In health care, such transparency means that managers must communicate that the purpose of nudges is in sync with the physicians’ sense of purpose and their roles as patient advocates, practitioners of evidence-based medicine, and stewards of societal resources. Managers can acknowledge that nudges are needed not to trump professional purpose or medical evidence but exactly because unwarranted variation in care remains despite these things.
Other nudges, such as pre-commitment contracts in which individuals consciously “sign on” to take accountability for certain behaviors, are transparent by design. For example, Virginia Mason Medical Center instituted an organization-wide “physician compact” that outlines specific expectations and responsibilities for both physician employees and organizational leaders, creating a bridge between physician goals such as autonomy and organizational goals such as efficiency and variation reduction. Transparency helps dispel suspicion around these goals, creating fertile soil for dialogue about specific nudges and their purpose.
Co-creation of content. Another misconception is that nudges must be passively received to change behavior. In reality, the impact of nudges does not depend on their being “done to” people. Co-creating nudges with recipients may be more effective because the process of doing so itself can be helpful in reinforcing mastery of skill, sense of purpose, and autonomy. By respecting employee autonomy, co-creation helps generate shared understanding between manager and employee about key aspects of their work. It also helps prioritize solutions, avoid missteps, and identify situations where additional input is required.
These dynamics are important in settings such as health care, where decisions can be context-specific and the end users’ input is critical. Physicians are influenced not just by patient wishes and medical evidence but also other factors (e.g., time constraints, professional norms, competing tasks, ability to use work tools such as electronic medical records). Nudges can be more effective if co-created by managers and physicians to ensure interventions match “on the ground” insights and the culture of their organization.
Co-creation could be used to create nudges that meet the needs of skilled professionals. For example, managers could borrow principles from companies that have used personalized adaptive defaults — those that update themselves based on the current decisions that a customer has made — to sell computer protection packages based on consumer price sensitivity: Price-sensitive customers are shown defaults for affordable basic packages, while premium features are defaulted for easy purchasing among less-price-sensitive individuals.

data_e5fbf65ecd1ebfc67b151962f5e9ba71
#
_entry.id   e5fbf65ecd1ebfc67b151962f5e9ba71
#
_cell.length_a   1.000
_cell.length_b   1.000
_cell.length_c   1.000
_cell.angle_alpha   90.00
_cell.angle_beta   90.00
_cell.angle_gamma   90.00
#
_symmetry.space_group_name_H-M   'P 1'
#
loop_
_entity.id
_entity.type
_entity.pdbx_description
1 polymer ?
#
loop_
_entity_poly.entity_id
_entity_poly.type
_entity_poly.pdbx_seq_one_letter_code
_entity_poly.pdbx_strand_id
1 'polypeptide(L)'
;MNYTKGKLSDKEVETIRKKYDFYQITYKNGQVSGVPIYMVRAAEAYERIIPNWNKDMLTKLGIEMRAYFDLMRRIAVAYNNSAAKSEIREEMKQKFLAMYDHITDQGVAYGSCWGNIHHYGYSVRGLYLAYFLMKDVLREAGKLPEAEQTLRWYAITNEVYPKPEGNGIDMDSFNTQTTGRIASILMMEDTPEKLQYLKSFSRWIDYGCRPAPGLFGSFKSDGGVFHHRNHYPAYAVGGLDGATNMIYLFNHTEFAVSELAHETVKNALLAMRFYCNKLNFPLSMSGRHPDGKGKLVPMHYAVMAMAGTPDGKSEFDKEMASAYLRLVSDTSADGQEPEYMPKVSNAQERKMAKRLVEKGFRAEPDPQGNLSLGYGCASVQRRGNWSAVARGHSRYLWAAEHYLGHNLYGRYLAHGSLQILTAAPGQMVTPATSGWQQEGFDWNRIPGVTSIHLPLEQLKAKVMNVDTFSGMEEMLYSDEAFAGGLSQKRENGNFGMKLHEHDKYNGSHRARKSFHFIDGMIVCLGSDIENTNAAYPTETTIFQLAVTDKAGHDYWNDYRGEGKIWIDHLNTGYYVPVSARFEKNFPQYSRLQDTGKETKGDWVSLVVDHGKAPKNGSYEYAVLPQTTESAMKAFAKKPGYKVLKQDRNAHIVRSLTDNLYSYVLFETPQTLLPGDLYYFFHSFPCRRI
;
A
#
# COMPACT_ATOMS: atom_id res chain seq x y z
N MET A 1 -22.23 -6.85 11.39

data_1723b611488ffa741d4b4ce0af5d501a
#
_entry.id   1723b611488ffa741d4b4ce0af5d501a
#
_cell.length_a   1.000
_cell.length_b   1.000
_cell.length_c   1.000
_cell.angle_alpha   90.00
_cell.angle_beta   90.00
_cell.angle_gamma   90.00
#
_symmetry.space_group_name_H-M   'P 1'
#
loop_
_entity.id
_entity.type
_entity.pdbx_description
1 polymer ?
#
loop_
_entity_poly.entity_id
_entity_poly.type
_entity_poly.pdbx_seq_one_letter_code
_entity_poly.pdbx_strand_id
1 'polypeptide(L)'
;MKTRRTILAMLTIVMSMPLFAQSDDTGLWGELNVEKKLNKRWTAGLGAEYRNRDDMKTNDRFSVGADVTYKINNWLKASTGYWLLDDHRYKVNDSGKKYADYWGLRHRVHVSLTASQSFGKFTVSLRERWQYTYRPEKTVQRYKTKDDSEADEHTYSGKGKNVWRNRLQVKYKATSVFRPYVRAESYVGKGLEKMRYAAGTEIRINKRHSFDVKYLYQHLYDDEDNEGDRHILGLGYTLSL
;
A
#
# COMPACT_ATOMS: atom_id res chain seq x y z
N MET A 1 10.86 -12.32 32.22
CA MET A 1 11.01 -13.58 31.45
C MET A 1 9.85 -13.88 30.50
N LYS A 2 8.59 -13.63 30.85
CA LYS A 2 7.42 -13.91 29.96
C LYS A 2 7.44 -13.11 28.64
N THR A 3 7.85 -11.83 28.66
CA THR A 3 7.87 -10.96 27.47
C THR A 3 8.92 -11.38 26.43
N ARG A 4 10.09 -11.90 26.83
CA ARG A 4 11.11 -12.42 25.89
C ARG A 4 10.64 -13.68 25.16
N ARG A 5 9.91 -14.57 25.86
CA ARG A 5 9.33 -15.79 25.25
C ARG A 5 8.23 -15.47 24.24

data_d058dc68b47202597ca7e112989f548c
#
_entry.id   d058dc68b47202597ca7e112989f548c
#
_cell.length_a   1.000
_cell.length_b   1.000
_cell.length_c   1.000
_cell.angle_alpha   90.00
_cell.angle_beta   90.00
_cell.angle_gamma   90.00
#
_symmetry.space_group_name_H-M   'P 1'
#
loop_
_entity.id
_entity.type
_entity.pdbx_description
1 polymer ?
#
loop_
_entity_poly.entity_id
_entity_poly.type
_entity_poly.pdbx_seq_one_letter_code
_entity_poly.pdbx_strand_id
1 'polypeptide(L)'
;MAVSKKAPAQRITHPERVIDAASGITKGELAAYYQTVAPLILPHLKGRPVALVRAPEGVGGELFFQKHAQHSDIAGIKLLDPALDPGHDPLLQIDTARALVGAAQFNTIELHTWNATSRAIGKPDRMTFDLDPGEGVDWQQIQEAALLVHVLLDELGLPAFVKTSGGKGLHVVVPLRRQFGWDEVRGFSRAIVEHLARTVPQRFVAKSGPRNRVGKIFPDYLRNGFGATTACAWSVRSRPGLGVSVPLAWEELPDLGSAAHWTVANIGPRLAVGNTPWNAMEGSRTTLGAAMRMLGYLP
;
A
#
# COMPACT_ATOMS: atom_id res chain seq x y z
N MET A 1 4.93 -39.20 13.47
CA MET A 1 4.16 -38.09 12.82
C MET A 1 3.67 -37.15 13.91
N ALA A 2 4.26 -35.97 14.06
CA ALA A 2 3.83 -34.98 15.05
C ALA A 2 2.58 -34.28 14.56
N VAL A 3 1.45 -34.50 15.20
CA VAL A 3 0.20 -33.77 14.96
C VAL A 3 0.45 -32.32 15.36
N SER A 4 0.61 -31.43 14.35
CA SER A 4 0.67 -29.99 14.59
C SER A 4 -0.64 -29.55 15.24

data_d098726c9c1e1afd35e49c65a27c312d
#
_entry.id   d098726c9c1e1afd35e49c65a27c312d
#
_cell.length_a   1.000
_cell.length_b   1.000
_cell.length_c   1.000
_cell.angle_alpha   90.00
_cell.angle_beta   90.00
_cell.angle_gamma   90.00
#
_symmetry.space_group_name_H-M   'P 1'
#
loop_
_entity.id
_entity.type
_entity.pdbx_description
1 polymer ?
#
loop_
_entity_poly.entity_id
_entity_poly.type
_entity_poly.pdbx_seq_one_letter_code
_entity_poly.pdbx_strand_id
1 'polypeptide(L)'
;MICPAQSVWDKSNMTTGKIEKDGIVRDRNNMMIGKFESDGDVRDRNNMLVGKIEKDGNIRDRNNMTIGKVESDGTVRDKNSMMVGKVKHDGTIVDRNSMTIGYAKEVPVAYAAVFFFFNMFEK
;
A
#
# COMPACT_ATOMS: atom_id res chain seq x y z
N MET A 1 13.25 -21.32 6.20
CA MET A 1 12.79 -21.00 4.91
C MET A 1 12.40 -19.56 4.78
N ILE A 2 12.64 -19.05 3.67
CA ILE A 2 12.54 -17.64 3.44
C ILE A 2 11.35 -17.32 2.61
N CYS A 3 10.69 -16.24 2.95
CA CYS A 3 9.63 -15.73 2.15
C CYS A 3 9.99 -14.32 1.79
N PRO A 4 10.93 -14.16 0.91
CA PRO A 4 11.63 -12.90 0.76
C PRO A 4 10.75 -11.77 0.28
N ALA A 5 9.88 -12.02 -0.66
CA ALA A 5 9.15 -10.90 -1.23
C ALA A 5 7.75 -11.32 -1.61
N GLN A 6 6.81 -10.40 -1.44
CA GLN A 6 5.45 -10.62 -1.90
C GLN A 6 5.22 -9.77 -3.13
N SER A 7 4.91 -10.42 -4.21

In health care, managers could apply similarly adaptive defaults by auto-populating different diagnostic tests based on physicians’ initial assessment of patients — thereby streamlining workflow and increasing efficiency. Consider patients visiting an emergency room with chest pain. For patients whom physicians initially deem to be at high risk of a heart attack, the electronic health record could include a set of auto-populated advanced cardiac tests. For those patients whom physicians initially deem to be low risk, the electronic health record could auto-populate non-cardiac tests.
Co-creation can inspire other process improvements. For example, hospitals and physicians have worked with information technology experts to create software that nudges clinicians towards more appropriate use of imaging — in other words, to order scans only when they are really needed. This process helped harness internal expertise while reducing the risk of erroneous orders, informing clinicians about the financial implications of their decisions, and reducing waiting time for some patients.
Constructive Framing. Early efforts to implement nudges in health care have focused on helping physicians avoid mistakes (e.g., inappropriate antibiotic or opioid prescribing). While this “low hanging fruit” provides a starting point, nudges that champion professional ideals may motivate more positively.
For example, some health care organizations have used the behavioral economics principle of social comparisons to nudge physicians using “dashboards” that provide them with feedback about their performance compared to that of their colleagues. Dashboards can encourage mastery by displaying information about bigger, more complex goals that require more complicated decision-making. A health insurer in Hawaii is using a performance dashboard that it designed together with primary care practices to nudge primary care clinicians to reduce cost while improving quality metrics like better blood glucose control for patients with diabetes.
In another instance, Utah Health started an effort to patients’ health care experiences in 2008 by collecting their feedback and showing it to physicians via peer comparisons (i.e., showing physicians how their ratings compared to those of their peers). By 2012, amid a growing number of commercial websites offering external physician ratings and reviews, Utah Health started publicly posting patient feedback and scores for its physicians directly on its website. As a result, patient satisfaction scores for over half of Utah Health physicians exceeded the 90th percentile while scores for one quarter of physicians exceeded the 99th percentile compared to peers nationwide.
Nudges can be effective management tools for guiding behavior among skilled employees. The trick is to ensure that professionals see them as something positive — and not pesky or manipulative noodges.
The authors would like to thank Katherine Milkman and Jason Doctor for helpful input regarding behavioral science theory and applications.
Author: Amol S. Navathe